Judicial Advocacy

Ruling threatens essential physician attorney-client privilege

In an era when a rising number of physicians are employed by companies affiliated with hospitals, a court ruling in Washington state threatens to upend the important guarantee of privileged conversations between physicians and hospital attorneys.

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If a lower-court decision is allowed to stand, physicians and their employers would not be able to enter a joint defense agreement with the hospital where they practice. Additionally, hospital attorneys would be unable to have any contact with physicians whose conduct is at the center of a case unless opposing counsel is in the room.

The decision by the Court of Appeals would have “a serious negative impact” on physicians and hospitals, argues an amicus brief filed in the Washington Supreme Court by the Litigation Center of the American Medical Association and State Medical Societies, the Washington State Medical Association and the Washington State Hospital Association.

The brief urges the court to overturn the Washington Court of Appeals ruling in Hermanson v. MultiCare Health System that would take away the attorney-client privileged communication, also known as “ex parte.”

“In the health care setting, many hospitals and health systems in Washington employ physicians through separate but affiliated entities. Most often these affiliated physician groups receive legal services from the same lawyers who advise the hospital or system. They may also have the same insurance,” the AMA Litigation Center brief explains.

The appellate court decision allows “plaintiffs to name hospitals as the sole defendant and thereby to preclude the involved parties from effectively defending themselves,” the brief says.

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Ruling ignores case law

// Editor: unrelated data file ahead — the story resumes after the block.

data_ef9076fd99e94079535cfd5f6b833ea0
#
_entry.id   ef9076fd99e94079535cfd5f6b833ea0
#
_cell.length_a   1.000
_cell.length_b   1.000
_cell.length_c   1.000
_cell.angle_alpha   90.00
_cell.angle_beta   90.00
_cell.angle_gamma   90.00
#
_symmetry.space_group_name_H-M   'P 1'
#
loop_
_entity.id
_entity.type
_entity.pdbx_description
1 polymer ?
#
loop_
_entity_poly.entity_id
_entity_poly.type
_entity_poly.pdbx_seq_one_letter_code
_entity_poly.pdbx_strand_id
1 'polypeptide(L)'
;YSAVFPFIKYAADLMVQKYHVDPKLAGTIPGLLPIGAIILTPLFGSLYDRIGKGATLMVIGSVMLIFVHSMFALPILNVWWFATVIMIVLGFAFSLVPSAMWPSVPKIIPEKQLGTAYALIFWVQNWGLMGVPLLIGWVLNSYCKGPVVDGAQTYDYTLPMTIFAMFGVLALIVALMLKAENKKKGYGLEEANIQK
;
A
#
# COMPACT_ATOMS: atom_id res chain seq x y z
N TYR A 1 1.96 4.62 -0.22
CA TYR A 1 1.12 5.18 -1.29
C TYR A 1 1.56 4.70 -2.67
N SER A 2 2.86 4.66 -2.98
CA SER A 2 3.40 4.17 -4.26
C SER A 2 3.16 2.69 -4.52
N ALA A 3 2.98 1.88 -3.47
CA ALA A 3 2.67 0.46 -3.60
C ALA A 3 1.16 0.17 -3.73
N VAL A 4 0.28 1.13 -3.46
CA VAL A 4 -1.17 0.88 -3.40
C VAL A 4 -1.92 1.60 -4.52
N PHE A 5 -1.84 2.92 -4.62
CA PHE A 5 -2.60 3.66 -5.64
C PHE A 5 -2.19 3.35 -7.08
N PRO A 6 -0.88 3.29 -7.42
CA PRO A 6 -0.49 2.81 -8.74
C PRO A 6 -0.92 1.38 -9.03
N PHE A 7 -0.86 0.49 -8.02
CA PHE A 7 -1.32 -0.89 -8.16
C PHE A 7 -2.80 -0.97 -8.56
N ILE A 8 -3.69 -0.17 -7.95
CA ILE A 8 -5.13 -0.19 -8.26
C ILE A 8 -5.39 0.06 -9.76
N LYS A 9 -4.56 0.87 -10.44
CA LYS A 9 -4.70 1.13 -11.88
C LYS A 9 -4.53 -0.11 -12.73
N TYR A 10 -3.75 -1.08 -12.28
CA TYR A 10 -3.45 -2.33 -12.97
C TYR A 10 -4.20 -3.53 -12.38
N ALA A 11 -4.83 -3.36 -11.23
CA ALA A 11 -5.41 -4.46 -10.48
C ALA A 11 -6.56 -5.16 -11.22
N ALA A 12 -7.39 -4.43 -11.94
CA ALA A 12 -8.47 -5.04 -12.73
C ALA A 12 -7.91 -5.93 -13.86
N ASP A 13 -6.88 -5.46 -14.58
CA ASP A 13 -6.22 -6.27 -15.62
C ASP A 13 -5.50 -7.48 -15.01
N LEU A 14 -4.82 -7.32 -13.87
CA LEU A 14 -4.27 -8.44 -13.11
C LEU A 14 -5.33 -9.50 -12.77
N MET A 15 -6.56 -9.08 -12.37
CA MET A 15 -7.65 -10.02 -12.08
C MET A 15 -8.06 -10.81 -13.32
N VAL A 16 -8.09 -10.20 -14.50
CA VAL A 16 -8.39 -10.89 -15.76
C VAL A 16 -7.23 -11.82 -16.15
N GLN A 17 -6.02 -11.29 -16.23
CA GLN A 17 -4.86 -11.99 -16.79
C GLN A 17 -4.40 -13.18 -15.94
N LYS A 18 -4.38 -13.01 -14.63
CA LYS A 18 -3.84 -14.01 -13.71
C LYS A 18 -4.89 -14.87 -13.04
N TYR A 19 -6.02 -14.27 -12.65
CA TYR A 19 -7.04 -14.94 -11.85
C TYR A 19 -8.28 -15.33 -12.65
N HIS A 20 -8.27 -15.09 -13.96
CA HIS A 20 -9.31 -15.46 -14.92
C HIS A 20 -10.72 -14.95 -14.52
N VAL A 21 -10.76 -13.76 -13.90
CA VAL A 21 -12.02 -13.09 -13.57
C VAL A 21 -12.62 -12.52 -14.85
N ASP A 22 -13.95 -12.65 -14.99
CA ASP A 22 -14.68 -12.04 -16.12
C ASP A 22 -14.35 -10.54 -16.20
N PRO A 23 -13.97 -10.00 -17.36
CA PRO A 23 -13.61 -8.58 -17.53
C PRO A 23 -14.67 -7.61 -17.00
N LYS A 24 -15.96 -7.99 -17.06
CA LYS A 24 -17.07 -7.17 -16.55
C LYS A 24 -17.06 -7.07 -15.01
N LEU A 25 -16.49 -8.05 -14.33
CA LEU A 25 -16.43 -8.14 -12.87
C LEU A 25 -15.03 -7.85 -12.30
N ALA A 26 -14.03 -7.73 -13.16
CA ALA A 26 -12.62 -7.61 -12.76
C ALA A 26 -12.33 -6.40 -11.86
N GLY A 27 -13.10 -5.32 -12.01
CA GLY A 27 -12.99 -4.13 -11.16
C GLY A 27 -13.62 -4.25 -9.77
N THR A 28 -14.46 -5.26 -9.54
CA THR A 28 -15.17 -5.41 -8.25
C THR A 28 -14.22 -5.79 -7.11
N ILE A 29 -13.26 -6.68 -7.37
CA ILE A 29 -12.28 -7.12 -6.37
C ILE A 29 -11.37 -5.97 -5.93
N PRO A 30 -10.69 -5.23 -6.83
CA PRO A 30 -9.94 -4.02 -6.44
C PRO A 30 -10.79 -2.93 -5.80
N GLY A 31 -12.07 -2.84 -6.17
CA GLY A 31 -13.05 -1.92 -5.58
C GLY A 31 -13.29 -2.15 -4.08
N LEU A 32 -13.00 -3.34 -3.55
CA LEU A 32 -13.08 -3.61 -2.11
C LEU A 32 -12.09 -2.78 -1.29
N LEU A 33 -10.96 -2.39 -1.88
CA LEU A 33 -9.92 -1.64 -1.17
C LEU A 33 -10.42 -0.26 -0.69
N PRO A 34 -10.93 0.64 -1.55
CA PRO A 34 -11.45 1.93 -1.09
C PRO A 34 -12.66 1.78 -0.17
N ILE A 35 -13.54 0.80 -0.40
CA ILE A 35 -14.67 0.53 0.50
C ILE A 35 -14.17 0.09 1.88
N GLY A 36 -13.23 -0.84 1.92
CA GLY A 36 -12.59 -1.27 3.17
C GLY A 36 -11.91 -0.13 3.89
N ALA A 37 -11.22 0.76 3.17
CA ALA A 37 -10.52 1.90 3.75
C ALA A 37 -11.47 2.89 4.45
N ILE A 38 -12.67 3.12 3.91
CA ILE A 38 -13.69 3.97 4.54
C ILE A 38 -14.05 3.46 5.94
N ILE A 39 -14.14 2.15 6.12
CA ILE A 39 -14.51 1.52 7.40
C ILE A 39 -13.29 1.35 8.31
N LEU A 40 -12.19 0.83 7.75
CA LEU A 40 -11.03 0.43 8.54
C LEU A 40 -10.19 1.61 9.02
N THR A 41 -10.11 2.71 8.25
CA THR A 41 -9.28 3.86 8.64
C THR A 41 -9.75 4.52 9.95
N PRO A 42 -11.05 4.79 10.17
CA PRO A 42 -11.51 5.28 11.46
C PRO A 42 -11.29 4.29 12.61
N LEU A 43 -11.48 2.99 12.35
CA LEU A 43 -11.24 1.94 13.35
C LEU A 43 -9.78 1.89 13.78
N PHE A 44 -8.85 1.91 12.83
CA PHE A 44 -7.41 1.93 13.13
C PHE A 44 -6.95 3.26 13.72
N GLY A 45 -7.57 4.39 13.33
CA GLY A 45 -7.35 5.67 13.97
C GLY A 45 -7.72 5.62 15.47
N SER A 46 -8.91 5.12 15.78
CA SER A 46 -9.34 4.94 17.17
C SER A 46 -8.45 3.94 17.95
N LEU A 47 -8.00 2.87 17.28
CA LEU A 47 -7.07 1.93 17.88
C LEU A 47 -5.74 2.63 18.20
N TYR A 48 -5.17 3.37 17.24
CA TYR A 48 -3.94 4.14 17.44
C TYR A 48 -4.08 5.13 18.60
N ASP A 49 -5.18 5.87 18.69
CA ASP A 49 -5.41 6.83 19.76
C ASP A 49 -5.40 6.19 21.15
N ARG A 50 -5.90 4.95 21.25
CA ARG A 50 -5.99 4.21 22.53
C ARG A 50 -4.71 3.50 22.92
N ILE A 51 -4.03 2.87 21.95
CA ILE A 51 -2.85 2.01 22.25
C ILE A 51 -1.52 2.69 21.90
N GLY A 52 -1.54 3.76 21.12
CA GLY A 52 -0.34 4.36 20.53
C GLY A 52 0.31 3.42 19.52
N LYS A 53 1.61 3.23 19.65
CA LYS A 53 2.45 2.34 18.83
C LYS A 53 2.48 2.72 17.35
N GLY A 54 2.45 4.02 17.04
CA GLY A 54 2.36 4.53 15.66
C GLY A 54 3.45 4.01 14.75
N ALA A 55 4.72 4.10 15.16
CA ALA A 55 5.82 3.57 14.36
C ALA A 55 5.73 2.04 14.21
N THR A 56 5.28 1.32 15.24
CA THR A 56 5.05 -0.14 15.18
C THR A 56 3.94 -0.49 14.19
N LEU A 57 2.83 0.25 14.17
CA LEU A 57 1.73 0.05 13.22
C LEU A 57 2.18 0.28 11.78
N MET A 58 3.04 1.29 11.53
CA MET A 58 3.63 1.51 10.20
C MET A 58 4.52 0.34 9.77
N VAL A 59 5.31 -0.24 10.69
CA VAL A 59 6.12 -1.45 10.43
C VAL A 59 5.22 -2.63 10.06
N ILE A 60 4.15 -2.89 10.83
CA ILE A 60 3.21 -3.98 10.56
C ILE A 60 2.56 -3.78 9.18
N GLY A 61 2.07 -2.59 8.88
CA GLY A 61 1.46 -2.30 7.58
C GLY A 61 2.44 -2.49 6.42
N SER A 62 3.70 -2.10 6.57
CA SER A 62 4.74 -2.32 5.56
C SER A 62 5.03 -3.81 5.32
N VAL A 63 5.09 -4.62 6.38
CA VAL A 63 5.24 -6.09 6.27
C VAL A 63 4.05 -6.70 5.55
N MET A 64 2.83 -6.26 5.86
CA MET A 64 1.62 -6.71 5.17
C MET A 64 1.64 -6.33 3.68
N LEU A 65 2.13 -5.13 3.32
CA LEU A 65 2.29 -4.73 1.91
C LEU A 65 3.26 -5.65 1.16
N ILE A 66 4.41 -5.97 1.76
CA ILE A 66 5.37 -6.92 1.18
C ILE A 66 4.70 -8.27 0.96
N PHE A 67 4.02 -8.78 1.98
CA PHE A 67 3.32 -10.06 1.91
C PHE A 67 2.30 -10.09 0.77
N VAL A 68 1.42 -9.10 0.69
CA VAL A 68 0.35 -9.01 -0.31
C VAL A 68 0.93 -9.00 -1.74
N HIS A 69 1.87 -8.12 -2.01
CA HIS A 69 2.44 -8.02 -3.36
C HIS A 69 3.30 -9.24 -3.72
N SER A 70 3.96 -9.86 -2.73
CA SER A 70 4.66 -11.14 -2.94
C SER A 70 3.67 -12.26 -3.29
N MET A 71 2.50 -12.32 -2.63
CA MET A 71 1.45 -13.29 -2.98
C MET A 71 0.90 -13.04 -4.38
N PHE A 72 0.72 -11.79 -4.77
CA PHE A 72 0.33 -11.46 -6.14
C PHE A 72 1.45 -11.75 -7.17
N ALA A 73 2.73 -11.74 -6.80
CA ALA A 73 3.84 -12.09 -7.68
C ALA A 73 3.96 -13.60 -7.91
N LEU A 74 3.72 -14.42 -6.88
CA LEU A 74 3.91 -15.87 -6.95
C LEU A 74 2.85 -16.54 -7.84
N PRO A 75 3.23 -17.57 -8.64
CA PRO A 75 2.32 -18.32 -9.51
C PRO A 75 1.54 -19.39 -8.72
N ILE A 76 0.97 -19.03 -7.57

Rulings from the Washington Supreme Court have acknowledged the attorney-client privileges in situations like the one in the Hermanson case.

In a 2014 decision in the case of Youngs v. PeaceHealth, the state’s highest court established a rule that struck a balance when it comes to attorney-client privilege, allowing the privilege when the communication is “with a physician who has direct knowledge of the event or events triggering the litigation, and the communications concern the facts of the alleged negligent incident.” The ruling did not allow ex parte communications with treating physicians when it comes to care provided before or after the event.

In the Hermanson case, surgeon David Patterson, MD, was working at MultiCare Tacoma General Hospital as an employee of Trauma Trust, a nonprofit corporation formed to provide emergency medical services at MultiCare Tacoma General and St. Joseph’s hospitals. A patient alleged employees and agents of MultiCare Tacoma General Hospital improperly disclosed health care information to the police. Those involved, including Dr. Patterson, jointly retained counsel.

But the lower court said the hospital’s counsel could not have privileged communications with Dr. Patterson because the physician’s employer is a corporation affiliated with the hospital rather than the hospital itself. The ruling gave Dr. Patterson the same status as a former employee who cannot enjoy attorney-client privilege.

The AMA Litigation Center brief says that is not the correct interpretation of the high court’s 2014 ruling.

“Dr. Patterson was at all times the hospital’s admitted agent and an employee of an entity of which MultiCare has considerable control,” the brief says. “There is no evidence MultiCare lacked authority to require him to disclose information its lawyers, or of any divergence of interests between him and MultiCare. … [He] was an admitted agent of MultiCare with a continuing ongoing duty of loyalty.”

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Corporate norms at risk

The state appellate court ruling also is an “unwarranted and harmful departure from national precedent,” the AMA Litigation Center brief tells the Washington Supreme Court.

The brief cites a widely-followed 8th U.S. Circuit Court of Appeals ruling that states “too narrow a definition of ‘representative of the client’ will lead to attorneys not being able to confer confidentially with nonemployees who, due to their relationship to the client, possess the very sort of information that the privilege envisions flowing most freely.”

The Hermanson ruling’s “rejection of this well-reason and widely adopted approach threatens to make Washington an outlier in the corporate world,” says the AMA Litigation Center brief, which urges the Washington Supreme Court justices to overturn the decision.